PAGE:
Just in time for the 1989 holidays/end of the year, 808 State released their second album, Ninety [full album], tagged as "new age house," which Massey hated, or called "lush techno." The album was re-released in the US as Utd. State 90, with bonus tracks including Boneyween, Kinky National [remix of "State Ritual"], and tracks taken from prior singles and EPs. Keeping up the rapid pace, the group released ex:el [full album] the following year. That "integrated collection of hard dance tunes" included two notable artists: Bernard Sumner of Joy Division and New Order, and Björk Guðmundsdóttir of The Sugarcubes. 1991 was also the year 808 State were listed alongside Quincy Jones and David Bowie on the record covers of two remix singles, even though the group's role was limited to remixing the tracks.

In 1992, Martin Price left the band amicably, to focus on his own efforts, which included work with the groups Pornography (sample: LMG) and Switzerland (sample: Inflight). Neither group produced much, and Price continued to be involved in music business, but he moved out of the spotlight to better balance business and family time.

808 State, once again a trio, released the album Gorgeous in 1993. Some reviews praised it for the glowing warmth, compared to the hardness, harshness of ex:el, while others panned it for its "number of fairly anonymous and forgettable guest singers". The non-notables included Ian McCulloch from Echo & the Bunnymen on Moses, the collaboration with UB40 in One in Ten [video], Caroline Seaman from the short-lived group Heavenly Bodies on Europa, and studio singers Barrington Stewart and Rachel McFarlane in the happy-clappy gospel-house tune 10x10 [video], which also featured a sample of The Jam, who had sampled The Beatles.

If you're looking for more detailed reading material at this point, Record Collector put together an extensive article on 808 State up to this point in their career.

State to State is a compilation of rarities, live and new tracks that were sent for free to 808 State fan club members to appease or tide over fans in 1994, with whom they'd share more information via their information service also called 'State To State,' which was "available on something called Internet, a bulletin board via computer." That year, they also were the first artists to co-hosted the Party Zone on M.T.V, to promote their new single, Bombadin. The single was inspired by hearing "The Goodmen" in a club (likely their song Give It Up, here with a strob-tastic video), and its world premiere was as the finale music to the Todd Oldham Winter 1994 fashion show in New York, featuring Naomi Campbell, Cindy Crawford, Kate Moss, and others [video without audio, sadly].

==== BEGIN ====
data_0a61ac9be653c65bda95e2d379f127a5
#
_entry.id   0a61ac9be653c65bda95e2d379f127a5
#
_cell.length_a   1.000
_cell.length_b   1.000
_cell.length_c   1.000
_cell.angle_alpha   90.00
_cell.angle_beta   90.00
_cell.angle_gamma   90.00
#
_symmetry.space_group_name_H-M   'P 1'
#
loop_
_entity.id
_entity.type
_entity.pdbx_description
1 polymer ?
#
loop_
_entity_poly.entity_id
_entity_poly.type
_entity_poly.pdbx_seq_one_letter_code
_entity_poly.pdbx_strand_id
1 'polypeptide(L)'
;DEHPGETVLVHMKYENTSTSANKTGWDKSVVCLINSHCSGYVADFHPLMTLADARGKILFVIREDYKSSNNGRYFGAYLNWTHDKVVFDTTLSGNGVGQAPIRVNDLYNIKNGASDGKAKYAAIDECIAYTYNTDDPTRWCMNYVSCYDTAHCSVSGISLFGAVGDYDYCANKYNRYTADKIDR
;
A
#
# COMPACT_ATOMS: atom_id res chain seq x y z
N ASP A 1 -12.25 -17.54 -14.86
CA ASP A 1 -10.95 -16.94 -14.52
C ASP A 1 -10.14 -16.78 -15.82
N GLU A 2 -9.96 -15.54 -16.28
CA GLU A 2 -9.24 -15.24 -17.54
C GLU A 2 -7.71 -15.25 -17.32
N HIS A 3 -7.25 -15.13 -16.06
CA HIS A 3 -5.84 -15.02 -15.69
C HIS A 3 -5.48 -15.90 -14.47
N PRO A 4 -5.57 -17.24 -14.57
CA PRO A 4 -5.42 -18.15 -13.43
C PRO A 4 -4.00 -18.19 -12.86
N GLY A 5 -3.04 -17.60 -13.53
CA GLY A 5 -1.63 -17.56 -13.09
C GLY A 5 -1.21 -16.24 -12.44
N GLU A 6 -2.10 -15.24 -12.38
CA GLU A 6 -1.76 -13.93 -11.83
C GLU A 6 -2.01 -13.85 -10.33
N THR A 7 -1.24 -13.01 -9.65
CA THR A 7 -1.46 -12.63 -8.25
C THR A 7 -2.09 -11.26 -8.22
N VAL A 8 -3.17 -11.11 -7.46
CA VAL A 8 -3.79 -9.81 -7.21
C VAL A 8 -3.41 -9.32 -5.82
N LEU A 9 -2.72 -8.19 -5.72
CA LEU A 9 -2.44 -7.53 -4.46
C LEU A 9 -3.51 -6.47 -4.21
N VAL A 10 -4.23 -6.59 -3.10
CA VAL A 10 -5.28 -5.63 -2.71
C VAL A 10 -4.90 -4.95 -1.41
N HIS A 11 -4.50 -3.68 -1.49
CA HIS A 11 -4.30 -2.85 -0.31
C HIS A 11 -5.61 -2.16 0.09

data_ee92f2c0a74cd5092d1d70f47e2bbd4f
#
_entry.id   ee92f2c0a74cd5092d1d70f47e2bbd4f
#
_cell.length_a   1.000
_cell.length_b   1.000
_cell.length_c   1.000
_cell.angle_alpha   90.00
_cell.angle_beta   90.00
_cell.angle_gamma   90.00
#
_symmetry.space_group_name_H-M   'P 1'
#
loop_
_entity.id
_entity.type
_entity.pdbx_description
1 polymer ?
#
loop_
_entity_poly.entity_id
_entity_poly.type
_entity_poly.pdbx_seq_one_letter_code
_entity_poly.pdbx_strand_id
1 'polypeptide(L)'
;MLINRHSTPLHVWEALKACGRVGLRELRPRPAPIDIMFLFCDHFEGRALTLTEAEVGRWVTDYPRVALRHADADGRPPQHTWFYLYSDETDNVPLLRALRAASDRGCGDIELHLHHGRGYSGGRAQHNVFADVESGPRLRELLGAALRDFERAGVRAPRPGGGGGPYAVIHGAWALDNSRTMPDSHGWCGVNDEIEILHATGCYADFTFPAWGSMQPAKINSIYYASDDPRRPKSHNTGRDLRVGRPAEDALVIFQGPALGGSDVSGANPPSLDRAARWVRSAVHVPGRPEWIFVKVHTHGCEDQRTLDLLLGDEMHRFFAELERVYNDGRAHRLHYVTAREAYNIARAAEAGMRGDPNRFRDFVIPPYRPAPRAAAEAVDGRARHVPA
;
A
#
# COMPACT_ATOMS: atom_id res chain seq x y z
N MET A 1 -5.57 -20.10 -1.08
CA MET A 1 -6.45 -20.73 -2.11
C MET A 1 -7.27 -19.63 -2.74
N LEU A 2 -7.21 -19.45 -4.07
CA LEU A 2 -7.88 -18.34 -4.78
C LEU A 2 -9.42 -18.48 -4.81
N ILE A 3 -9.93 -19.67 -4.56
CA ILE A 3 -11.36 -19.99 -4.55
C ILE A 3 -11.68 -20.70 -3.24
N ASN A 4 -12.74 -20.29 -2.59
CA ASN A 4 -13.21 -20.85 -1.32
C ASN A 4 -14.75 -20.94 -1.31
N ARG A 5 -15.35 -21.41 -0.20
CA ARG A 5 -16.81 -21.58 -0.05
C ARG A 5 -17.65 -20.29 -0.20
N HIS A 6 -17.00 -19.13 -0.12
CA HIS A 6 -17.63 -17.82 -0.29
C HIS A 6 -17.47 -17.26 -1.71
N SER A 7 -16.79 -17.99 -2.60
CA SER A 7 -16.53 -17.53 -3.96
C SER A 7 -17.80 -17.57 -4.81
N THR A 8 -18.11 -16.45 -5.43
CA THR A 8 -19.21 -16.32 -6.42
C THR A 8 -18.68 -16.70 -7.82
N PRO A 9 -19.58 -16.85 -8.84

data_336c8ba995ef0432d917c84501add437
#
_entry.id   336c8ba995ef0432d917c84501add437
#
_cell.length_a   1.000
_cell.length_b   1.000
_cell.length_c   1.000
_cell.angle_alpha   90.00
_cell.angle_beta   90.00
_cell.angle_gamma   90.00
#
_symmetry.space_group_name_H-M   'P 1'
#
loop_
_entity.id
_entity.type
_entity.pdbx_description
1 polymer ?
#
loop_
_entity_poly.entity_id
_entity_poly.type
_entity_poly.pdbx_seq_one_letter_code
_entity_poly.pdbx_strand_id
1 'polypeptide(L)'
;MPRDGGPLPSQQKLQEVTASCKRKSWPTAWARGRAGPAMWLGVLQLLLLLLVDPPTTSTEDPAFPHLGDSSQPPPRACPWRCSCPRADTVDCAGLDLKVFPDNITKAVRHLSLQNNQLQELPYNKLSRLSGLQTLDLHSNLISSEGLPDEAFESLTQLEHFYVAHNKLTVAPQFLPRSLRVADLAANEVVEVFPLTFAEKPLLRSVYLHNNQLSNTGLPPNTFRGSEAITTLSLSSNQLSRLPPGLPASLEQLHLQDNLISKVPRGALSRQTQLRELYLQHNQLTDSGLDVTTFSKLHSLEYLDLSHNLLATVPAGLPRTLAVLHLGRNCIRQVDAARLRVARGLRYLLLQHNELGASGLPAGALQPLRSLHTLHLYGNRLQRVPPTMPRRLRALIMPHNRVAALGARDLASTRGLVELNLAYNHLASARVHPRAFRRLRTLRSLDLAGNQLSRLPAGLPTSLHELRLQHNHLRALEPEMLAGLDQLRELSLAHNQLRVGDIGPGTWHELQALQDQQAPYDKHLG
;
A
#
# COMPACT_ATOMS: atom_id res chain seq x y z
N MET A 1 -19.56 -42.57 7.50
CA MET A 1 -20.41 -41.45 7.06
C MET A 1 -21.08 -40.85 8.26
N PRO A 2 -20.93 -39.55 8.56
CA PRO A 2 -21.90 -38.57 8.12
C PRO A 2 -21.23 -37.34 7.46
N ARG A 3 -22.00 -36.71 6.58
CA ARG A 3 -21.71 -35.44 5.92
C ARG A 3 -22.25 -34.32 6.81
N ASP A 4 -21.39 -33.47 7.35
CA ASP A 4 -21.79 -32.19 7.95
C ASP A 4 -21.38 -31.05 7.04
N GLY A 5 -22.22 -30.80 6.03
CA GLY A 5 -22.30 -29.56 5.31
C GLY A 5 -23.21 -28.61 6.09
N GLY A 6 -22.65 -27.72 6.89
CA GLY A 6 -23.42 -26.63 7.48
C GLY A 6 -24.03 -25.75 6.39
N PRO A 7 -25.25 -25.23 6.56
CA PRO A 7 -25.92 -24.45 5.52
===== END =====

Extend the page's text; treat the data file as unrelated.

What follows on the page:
Interviews in 1994 mentioned a due out in early 1995, driven by strong melodies rather than aggressive electronics. The whole year passed, and no new music was released, though they did tour, DJing and playing live sets and release some remixes, including Naomi Campbell's single, I Want To Live.

Don Solaris [YT playlist] didn't come out until June of 1996, due to having recorded many songs that weren't connected, requiring the group to sit down and make the tracks a cohesive album. To build excitement for the album, a mysterious one-sided record was released by "Two Fat Ladies and a Duck," British bingo-calling slang (AKA bingo lingo), with a Sure Is Pure remix of the future album track, Joyrider. This album went further to extend the group beyond "dance" and into some other territory. In the US, 808 State were often classified as "alternative," which made Darren Partington pretty happy. Vocalists included Mike Doughty from Soul Coughing on Bond [video], Louise Rhodes from Lamb on Azura [HD video], James Dean Bradfield from Manic Street Preachers on Lopez [video], and Ragnhildur Gísladóttir AKA Ragga on Mooz. Bond, Azura and Lopez were all singles for the album, and Ragga was previously heard on Tricky's 1995 album, Maxinquaye [full album], in You Don't.